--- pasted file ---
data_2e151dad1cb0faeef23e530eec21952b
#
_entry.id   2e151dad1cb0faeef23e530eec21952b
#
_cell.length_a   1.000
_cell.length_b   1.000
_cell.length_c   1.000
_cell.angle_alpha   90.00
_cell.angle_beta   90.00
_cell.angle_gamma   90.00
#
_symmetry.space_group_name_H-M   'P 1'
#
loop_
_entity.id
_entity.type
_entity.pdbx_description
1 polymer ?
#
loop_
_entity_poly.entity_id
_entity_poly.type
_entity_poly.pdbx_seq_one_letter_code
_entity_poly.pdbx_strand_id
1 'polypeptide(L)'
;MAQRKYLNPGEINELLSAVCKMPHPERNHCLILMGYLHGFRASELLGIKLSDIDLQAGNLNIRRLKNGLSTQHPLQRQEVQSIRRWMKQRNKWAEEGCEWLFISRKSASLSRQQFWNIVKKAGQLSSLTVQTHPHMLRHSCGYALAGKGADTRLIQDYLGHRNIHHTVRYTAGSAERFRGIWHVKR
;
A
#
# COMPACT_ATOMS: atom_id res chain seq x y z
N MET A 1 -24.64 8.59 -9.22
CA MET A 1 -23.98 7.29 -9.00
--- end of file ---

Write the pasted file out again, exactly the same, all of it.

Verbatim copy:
data_2e151dad1cb0faeef23e530eec21952b
#
_entry.id   2e151dad1cb0faeef23e530eec21952b
#
_cell.length_a   1.000
_cell.length_b   1.000
_cell.length_c   1.000
_cell.angle_alpha   90.00
_cell.angle_beta   90.00
_cell.angle_gamma   90.00
#
_symmetry.space_group_name_H-M   'P 1'
#
loop_
_entity.id
_entity.type
_entity.pdbx_description
1 polymer ?
#
loop_
_entity_poly.entity_id
_entity_poly.type
_entity_poly.pdbx_seq_one_letter_code
_entity_poly.pdbx_strand_id
1 'polypeptide(L)'
;MAQRKYLNPGEINELLSAVCKMPHPERNHCLILMGYLHGFRASELLGIKLSDIDLQAGNLNIRRLKNGLSTQHPLQRQEVQSIRRWMKQRNKWAEEGCEWLFISRKSASLSRQQFWNIVKKAGQLSSLTVQTHPHMLRHSCGYALAGKGADTRLIQDYLGHRNIHHTVRYTAGSAERFRGIWHVKR
;
A
#
# COMPACT_ATOMS: atom_id res chain seq x y z
N MET A 1 -24.64 8.59 -9.22
CA MET A 1 -23.98 7.29 -9.00